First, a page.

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Asia Minute: Indonesia Wants Your Money

Global Panorama / Flickr
Global Panorama / Flickr
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Indonesia is one of the Asian economies hit by China’s currency devaluation. It’s been a busy week for the president—who has already shaken up his cabinet and is about to deliver his first State of the Union address. HPR’s Bill Dorman has more in today’s Asia Minute.

Joko Widodo has been president of Indonesia for less than a year. He’s the first president of the country to not come from the military or the politically-connected elite. He used to run a furniture business in Jakarta, where he later became mayor.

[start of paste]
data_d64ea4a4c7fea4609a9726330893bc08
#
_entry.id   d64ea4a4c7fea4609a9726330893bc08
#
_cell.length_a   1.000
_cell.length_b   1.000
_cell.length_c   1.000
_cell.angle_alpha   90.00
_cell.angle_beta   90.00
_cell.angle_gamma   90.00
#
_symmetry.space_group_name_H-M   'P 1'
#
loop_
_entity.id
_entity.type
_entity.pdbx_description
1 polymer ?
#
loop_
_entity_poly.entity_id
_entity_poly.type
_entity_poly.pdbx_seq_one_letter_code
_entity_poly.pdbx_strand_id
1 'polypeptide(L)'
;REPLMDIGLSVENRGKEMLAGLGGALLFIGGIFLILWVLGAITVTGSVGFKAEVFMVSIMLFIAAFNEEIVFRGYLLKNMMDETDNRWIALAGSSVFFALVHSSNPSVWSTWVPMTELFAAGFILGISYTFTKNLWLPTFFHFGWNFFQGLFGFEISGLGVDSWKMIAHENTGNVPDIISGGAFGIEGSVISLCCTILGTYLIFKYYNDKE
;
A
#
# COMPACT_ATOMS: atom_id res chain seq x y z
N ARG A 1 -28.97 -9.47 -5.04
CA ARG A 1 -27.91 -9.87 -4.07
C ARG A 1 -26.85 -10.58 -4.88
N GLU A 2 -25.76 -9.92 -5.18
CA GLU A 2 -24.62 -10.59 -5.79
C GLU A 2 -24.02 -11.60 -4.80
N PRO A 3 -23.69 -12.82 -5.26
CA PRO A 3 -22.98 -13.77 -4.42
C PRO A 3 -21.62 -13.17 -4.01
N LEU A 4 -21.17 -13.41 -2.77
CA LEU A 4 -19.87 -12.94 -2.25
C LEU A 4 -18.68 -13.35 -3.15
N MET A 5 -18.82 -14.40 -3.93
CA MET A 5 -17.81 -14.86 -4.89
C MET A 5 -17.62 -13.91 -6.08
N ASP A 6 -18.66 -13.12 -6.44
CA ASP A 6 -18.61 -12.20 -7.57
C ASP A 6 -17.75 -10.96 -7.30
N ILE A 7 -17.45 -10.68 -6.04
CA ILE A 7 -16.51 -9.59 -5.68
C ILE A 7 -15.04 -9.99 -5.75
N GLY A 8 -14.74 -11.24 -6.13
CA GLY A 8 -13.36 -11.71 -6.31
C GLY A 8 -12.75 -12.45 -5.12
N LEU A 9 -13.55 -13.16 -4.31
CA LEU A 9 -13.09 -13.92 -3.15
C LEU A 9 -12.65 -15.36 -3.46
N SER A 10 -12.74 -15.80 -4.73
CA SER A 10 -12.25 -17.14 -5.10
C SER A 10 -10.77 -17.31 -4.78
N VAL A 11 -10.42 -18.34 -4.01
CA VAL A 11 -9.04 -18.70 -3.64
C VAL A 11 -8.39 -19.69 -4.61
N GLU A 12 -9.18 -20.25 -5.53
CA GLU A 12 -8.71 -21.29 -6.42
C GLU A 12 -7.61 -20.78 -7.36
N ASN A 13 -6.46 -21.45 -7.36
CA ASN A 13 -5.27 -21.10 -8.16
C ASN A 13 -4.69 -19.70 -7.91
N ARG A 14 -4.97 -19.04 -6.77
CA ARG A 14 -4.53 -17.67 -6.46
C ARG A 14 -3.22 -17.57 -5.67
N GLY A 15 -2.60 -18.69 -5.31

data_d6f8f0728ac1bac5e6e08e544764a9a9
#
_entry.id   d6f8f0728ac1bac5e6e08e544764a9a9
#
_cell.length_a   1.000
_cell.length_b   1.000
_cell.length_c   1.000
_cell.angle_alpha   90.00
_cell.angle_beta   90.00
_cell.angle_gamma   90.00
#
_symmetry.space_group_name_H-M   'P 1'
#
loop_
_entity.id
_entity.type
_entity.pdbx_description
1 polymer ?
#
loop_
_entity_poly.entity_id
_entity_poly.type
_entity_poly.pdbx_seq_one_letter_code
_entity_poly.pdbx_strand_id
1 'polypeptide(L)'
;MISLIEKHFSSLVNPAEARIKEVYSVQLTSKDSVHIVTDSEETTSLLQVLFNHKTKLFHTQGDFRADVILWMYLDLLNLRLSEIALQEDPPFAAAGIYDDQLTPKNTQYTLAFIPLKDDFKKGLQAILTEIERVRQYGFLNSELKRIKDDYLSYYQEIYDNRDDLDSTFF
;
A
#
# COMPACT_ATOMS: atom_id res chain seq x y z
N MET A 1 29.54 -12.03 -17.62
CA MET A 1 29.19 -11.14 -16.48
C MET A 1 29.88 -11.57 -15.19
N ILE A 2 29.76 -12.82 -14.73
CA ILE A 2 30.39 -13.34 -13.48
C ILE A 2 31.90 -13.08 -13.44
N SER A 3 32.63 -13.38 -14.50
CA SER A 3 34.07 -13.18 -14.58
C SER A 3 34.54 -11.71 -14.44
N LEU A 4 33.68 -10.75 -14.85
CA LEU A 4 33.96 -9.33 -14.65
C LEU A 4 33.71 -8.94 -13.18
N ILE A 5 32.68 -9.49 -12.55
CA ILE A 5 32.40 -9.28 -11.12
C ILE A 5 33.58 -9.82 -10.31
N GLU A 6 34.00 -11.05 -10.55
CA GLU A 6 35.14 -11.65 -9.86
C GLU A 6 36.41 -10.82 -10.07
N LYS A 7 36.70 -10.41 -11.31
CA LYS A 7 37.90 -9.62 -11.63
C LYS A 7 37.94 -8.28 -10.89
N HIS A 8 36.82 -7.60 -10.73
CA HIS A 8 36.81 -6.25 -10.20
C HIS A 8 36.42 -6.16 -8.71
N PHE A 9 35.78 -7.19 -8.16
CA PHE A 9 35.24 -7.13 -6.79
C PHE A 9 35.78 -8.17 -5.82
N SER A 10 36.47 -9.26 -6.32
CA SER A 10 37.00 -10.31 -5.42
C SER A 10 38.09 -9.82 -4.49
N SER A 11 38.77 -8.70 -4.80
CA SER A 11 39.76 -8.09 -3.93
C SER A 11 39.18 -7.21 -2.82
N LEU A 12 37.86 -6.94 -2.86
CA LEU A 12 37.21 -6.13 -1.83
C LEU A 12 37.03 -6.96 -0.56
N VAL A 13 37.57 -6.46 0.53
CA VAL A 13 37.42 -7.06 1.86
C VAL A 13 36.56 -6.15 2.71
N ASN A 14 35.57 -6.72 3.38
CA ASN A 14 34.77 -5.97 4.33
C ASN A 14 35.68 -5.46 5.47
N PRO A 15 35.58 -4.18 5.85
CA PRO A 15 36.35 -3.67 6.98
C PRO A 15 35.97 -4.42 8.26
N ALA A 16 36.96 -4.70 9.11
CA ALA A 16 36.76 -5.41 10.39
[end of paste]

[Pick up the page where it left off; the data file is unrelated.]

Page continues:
Since he became president in October, Indonesia’s economy has had a rough time. Growth is at a six-year low. The main stock index is down 19% since early April.

Just this week, after China devalued its currency, the rupiah touched its lowest level since 1998.

Investors have been disappointed at a lack of promised economic reforms.

On Wednesday, Widodo tried to address those concerns making half a dozen changes to his cabinet including two key business-related positions.

He named a former central bank governor as economic minister and as trade minister, picked a private equity investor based in Singapore.

Both ministers have international experience, reflecting the president’s desire to draw more international investment to Indonesia—especially for large infrastructure projects.

He’ll have a chance to make another impression on that investor audience as well as Indonesian citizens this week.

On Friday he presents his budget, and his first state of the union address.

Bill Dorman has been the news director at Hawaiʻi Public Radio since 2011.
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